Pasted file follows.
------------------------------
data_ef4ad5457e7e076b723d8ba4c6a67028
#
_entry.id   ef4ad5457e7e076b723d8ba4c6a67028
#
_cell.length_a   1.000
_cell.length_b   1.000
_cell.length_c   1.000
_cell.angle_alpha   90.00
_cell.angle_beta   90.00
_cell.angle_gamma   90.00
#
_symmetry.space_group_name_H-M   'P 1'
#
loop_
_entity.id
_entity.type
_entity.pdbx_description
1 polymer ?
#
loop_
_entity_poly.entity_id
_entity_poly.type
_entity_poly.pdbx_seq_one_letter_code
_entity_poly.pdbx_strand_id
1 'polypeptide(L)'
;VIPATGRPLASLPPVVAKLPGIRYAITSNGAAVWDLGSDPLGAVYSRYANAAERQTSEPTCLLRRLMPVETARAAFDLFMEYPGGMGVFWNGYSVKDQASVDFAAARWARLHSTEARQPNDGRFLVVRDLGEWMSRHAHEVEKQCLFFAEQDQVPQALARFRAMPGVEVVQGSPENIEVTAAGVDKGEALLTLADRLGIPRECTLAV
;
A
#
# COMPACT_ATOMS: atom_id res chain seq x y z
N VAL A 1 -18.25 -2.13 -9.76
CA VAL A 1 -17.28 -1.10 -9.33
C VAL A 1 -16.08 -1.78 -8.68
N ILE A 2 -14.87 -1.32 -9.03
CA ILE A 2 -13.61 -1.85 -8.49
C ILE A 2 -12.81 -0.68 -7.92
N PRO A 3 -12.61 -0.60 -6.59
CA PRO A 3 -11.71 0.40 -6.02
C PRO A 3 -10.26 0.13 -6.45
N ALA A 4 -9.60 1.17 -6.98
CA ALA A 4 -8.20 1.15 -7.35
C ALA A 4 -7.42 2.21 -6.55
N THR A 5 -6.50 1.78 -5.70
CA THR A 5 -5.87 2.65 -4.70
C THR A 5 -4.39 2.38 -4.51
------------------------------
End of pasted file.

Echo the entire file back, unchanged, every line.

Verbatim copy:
data_ef4ad5457e7e076b723d8ba4c6a67028
#
_entry.id   ef4ad5457e7e076b723d8ba4c6a67028
#
_cell.length_a   1.000
_cell.length_b   1.000
_cell.length_c   1.000
_cell.angle_alpha   90.00
_cell.angle_beta   90.00
_cell.angle_gamma   90.00
#
_symmetry.space_group_name_H-M   'P 1'
#
loop_
_entity.id
_entity.type
_entity.pdbx_description
1 polymer ?
#
loop_
_entity_poly.entity_id
_entity_poly.type
_entity_poly.pdbx_seq_one_letter_code
_entity_poly.pdbx_strand_id
1 'polypeptide(L)'
;VIPATGRPLASLPPVVAKLPGIRYAITSNGAAVWDLGSDPLGAVYSRYANAAERQTSEPTCLLRRLMPVETARAAFDLFMEYPGGMGVFWNGYSVKDQASVDFAAARWARLHSTEARQPNDGRFLVVRDLGEWMSRHAHEVEKQCLFFAEQDQVPQALARFRAMPGVEVVQGSPENIEVTAAGVDKGEALLTLADRLGIPRECTLAV
;
A
#
# COMPACT_ATOMS: atom_id res chain seq x y z
N VAL A 1 -18.25 -2.13 -9.76
CA VAL A 1 -17.28 -1.10 -9.33
C VAL A 1 -16.08 -1.78 -8.68
N ILE A 2 -14.87 -1.32 -9.03
CA ILE A 2 -13.61 -1.85 -8.49
C ILE A 2 -12.81 -0.68 -7.92
N PRO A 3 -12.61 -0.60 -6.59
CA PRO A 3 -11.71 0.40 -6.02
C PRO A 3 -10.26 0.13 -6.45
N ALA A 4 -9.60 1.17 -6.98
CA ALA A 4 -8.20 1.15 -7.35
C ALA A 4 -7.42 2.21 -6.55
N THR A 5 -6.50 1.78 -5.70
CA THR A 5 -5.87 2.65 -4.70
C THR A 5 -4.39 2.38 -4.51